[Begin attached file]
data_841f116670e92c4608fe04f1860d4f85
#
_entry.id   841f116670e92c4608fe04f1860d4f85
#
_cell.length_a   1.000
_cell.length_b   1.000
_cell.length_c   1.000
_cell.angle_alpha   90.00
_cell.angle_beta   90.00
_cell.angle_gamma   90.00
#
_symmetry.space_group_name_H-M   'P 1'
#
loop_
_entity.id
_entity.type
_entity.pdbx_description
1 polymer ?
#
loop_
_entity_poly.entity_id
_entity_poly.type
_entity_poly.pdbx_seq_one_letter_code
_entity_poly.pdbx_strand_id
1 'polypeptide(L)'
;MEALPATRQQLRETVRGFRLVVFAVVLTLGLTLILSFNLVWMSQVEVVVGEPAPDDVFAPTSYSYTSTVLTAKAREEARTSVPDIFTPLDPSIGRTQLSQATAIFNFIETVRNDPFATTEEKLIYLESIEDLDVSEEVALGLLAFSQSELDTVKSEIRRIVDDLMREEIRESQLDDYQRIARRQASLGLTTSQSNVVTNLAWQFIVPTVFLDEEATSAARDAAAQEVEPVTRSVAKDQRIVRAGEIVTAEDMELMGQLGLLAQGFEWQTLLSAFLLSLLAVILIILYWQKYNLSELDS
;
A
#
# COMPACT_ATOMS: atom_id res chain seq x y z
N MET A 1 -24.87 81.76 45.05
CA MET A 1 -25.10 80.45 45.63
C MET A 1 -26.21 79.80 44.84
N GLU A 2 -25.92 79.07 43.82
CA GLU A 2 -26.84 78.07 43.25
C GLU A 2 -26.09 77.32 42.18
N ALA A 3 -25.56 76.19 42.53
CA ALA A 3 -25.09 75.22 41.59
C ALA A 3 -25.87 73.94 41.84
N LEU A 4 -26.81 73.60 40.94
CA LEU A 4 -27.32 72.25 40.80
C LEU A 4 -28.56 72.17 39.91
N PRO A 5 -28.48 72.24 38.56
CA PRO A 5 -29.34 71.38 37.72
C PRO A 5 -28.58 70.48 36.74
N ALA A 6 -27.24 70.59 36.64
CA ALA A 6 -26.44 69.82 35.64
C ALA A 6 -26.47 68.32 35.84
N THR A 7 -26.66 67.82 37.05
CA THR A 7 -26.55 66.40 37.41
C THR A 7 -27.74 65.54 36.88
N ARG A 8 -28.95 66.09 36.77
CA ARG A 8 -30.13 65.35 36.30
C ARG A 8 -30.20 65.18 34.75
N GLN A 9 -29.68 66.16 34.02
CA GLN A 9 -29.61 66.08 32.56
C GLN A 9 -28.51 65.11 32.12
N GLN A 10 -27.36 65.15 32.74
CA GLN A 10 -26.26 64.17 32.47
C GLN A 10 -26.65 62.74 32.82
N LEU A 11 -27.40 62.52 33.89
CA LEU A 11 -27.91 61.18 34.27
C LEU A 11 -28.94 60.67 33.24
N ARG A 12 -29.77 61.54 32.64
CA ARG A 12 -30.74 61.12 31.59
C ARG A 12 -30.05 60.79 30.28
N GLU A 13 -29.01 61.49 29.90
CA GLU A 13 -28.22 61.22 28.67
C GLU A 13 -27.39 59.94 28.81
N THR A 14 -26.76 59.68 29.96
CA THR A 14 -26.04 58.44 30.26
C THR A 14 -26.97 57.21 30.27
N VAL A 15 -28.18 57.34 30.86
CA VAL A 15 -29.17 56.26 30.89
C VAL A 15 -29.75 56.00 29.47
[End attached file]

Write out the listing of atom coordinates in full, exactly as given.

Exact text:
data_841f116670e92c4608fe04f1860d4f85
#
_entry.id   841f116670e92c4608fe04f1860d4f85
#
_cell.length_a   1.000
_cell.length_b   1.000
_cell.length_c   1.000
_cell.angle_alpha   90.00
_cell.angle_beta   90.00
_cell.angle_gamma   90.00
#
_symmetry.space_group_name_H-M   'P 1'
#
loop_
_entity.id
_entity.type
_entity.pdbx_description
1 polymer ?
#
loop_
_entity_poly.entity_id
_entity_poly.type
_entity_poly.pdbx_seq_one_letter_code
_entity_poly.pdbx_strand_id
1 'polypeptide(L)'
;MEALPATRQQLRETVRGFRLVVFAVVLTLGLTLILSFNLVWMSQVEVVVGEPAPDDVFAPTSYSYTSTVLTAKAREEARTSVPDIFTPLDPSIGRTQLSQATAIFNFIETVRNDPFATTEEKLIYLESIEDLDVSEEVALGLLAFSQSELDTVKSEIRRIVDDLMREEIRESQLDDYQRIARRQASLGLTTSQSNVVTNLAWQFIVPTVFLDEEATSAARDAAAQEVEPVTRSVAKDQRIVRAGEIVTAEDMELMGQLGLLAQGFEWQTLLSAFLLSLLAVILIILYWQKYNLSELDS
;
A
#
# COMPACT_ATOMS: atom_id res chain seq x y z
N MET A 1 -24.87 81.76 45.05
CA MET A 1 -25.10 80.45 45.63
C MET A 1 -26.21 79.80 44.84
N GLU A 2 -25.92 79.07 43.82
CA GLU A 2 -26.84 78.07 43.25
C GLU A 2 -26.09 77.32 42.18
N ALA A 3 -25.56 76.19 42.53
CA ALA A 3 -25.09 75.22 41.59
C ALA A 3 -25.87 73.94 41.84
N LEU A 4 -26.81 73.60 40.94
CA LEU A 4 -27.32 72.25 40.80
C LEU A 4 -28.56 72.17 39.91
N PRO A 5 -28.48 72.24 38.56
CA PRO A 5 -29.34 71.38 37.72
C PRO A 5 -28.58 70.48 36.74
N ALA A 6 -27.24 70.59 36.64
CA ALA A 6 -26.44 69.82 35.64
C ALA A 6 -26.47 68.32 35.84
N THR A 7 -26.66 67.82 37.05
CA THR A 7 -26.55 66.40 37.41
C THR A 7 -27.74 65.54 36.88
N ARG A 8 -28.95 66.09 36.77
CA ARG A 8 -30.13 65.35 36.30
C ARG A 8 -30.20 65.18 34.75
N GLN A 9 -29.68 66.16 34.02
CA GLN A 9 -29.61 66.08 32.56
C GLN A 9 -28.51 65.11 32.12
N GLN A 10 -27.36 65.15 32.74
CA GLN A 10 -26.26 64.17 32.47
C GLN A 10 -26.65 62.74 32.82
N LEU A 11 -27.40 62.52 33.89
CA LEU A 11 -27.91 61.18 34.27
C LEU A 11 -28.94 60.67 33.24
N ARG A 12 -29.77 61.54 32.64
CA ARG A 12 -30.74 61.12 31.59
C ARG A 12 -30.05 60.79 30.28
N GLU A 13 -29.01 61.49 29.90
CA GLU A 13 -28.22 61.22 28.67
C GLU A 13 -27.39 59.94 28.81
N THR A 14 -26.76 59.68 29.96
CA THR A 14 -26.04 58.44 30.26
C THR A 14 -26.97 57.21 30.27
N VAL A 15 -28.18 57.34 30.86
CA VAL A 15 -29.17 56.26 30.89
C VAL A 15 -29.75 56.00 29.47